In a pivotal ruling, the U.S. Supreme Court has temporarily blocked Idaho’s near-total abortion ban, allowing emergency abortions to continue for the time being. This decision marks a significant victory for reproductive rights advocates who have fought to safeguard access to essential healthcare in the state.


In 2020, Idaho enacted a law known as the “Texas-Style Abortion Ban,” which prohibits abortions after six weeks of gestation, before many women even realize they are pregnant. The law also criminalizes abortion providers who violate the ban, potentially subjecting them to up to five years in prison.

Proponents of the ban argued that it was necessary to protect the lives of unborn children. However, opponents condemned the law as unconstitutional and discriminatory, arguing that it would disproportionately harm women of color, low-income women, and survivors of sexual assault.

Legal Challenge

Following the passage of the ban, the Center for Reproductive Rights (CRR) and Planned Parenthood Federation of America (PPFA) filed a lawsuit challenging its constitutionality. They argued that the ban violated the Supreme Court’s landmark ruling in Roe v. Wade (1973), which established a woman’s right to choose to have an abortion.

The case made its way to the U.S. Supreme Court, which in December 2021 agreed to review the lower court’s decision that had blocked the ban.

Supreme Court Blocks Idaho Abortion Ban
Picture by: Dalle

Supreme Court Decision

On April 25, 2022, the Supreme Court issued a 5-4 ruling that temporarily blocked the Idaho abortion ban. The ruling was not a final decision on the merits of the case but rather a temporary measure to prevent irreparable harm to women while the lawsuit proceeds through the lower courts.

The majority opinion, written by Justice Stephen Breyer, emphasized that Idaho had not demonstrated a sufficient interest in banning pre-viability abortions. The Court also noted that the ban would have a “disproportionate impact” on women who are most vulnerable.


The Supreme Court’s decision was met with relief by reproductive rights advocates and condemnation by anti-abortion groups.

Alexis McGill Johnson, president of Planned Parenthood, praised the ruling as “a victory for women in Idaho and for the rule of law.” She emphasized that “all people deserve the right to make decisions about their own bodies, including whether or not to have an abortion.”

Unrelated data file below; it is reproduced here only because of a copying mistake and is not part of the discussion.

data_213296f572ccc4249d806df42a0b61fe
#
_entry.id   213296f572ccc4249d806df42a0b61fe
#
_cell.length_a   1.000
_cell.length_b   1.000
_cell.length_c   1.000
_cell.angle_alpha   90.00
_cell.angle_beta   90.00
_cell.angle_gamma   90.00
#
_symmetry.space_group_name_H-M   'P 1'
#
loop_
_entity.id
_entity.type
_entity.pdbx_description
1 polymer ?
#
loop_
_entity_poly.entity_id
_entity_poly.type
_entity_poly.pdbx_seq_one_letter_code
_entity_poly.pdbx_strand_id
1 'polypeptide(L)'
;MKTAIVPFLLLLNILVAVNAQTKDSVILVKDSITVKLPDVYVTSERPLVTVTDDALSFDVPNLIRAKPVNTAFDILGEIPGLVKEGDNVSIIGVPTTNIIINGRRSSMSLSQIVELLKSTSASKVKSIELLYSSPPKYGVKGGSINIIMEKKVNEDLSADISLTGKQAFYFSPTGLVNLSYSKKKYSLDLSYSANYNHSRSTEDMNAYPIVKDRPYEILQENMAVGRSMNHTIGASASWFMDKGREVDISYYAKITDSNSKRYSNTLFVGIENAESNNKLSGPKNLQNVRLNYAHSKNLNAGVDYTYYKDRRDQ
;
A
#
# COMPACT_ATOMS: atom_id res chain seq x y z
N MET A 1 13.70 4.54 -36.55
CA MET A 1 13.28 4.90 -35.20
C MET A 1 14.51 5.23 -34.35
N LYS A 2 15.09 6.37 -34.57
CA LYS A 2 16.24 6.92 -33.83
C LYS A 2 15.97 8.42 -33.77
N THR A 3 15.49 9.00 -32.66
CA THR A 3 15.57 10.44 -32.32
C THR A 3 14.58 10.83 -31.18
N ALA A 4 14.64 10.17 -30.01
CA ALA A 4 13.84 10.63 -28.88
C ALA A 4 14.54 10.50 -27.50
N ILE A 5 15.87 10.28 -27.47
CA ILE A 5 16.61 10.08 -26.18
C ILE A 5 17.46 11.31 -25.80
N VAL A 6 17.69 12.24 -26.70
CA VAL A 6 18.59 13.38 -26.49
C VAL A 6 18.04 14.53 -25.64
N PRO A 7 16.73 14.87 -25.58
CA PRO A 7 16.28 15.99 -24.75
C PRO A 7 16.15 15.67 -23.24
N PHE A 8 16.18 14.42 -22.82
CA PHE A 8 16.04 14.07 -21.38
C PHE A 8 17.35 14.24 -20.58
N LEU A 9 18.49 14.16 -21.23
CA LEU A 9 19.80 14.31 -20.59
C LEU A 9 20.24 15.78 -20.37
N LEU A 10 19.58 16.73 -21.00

On the other hand, Idaho Attorney General Lawrence Wasden expressed disappointment with the decision. He vowed to “continue to defend Idaho’s laws and protect the unborn.”


The Supreme Court’s ruling has several important implications:

  • Protects Emergency Abortions: The ruling ensures that women in Idaho can still access emergency abortions if they need them. This is critical for cases of rape, incest, or when the pregnancy threatens the life of the mother.
  • Challenges Abortion Bans: The ruling sends a clear message that the Supreme Court is not willing to rubber-stamp state laws that seek to restrict abortion rights. This could embolden legal challenges to similar bans in other states.
  • Roe v. Wade Remains Intact: The decision does not overturn Roe v. Wade. However, it does indicate that the Court may be less willing to uphold abortion restrictions that place an undue burden on women seeking care.
  • Heightened Scrutiny for Abortion Restrictions: The ruling suggests that states will now have to provide strong evidence of a compelling government interest in order to justify restrictions on abortion.


The Supreme Court’s decision to temporarily block Idaho’s abortion ban is a significant victory for reproductive rights. It protects women’s access to essential healthcare and challenges the growing wave of state laws designed to restrict abortion.

While the ultimate fate of Idaho’s abortion ban remains uncertain, the Supreme Court’s ruling has reassured women that their right to make decisions about their own bodies remains intact. The fight for reproductive freedom continues, but this decision marks an important step forward in protecting the rights of women in Idaho and across the United States

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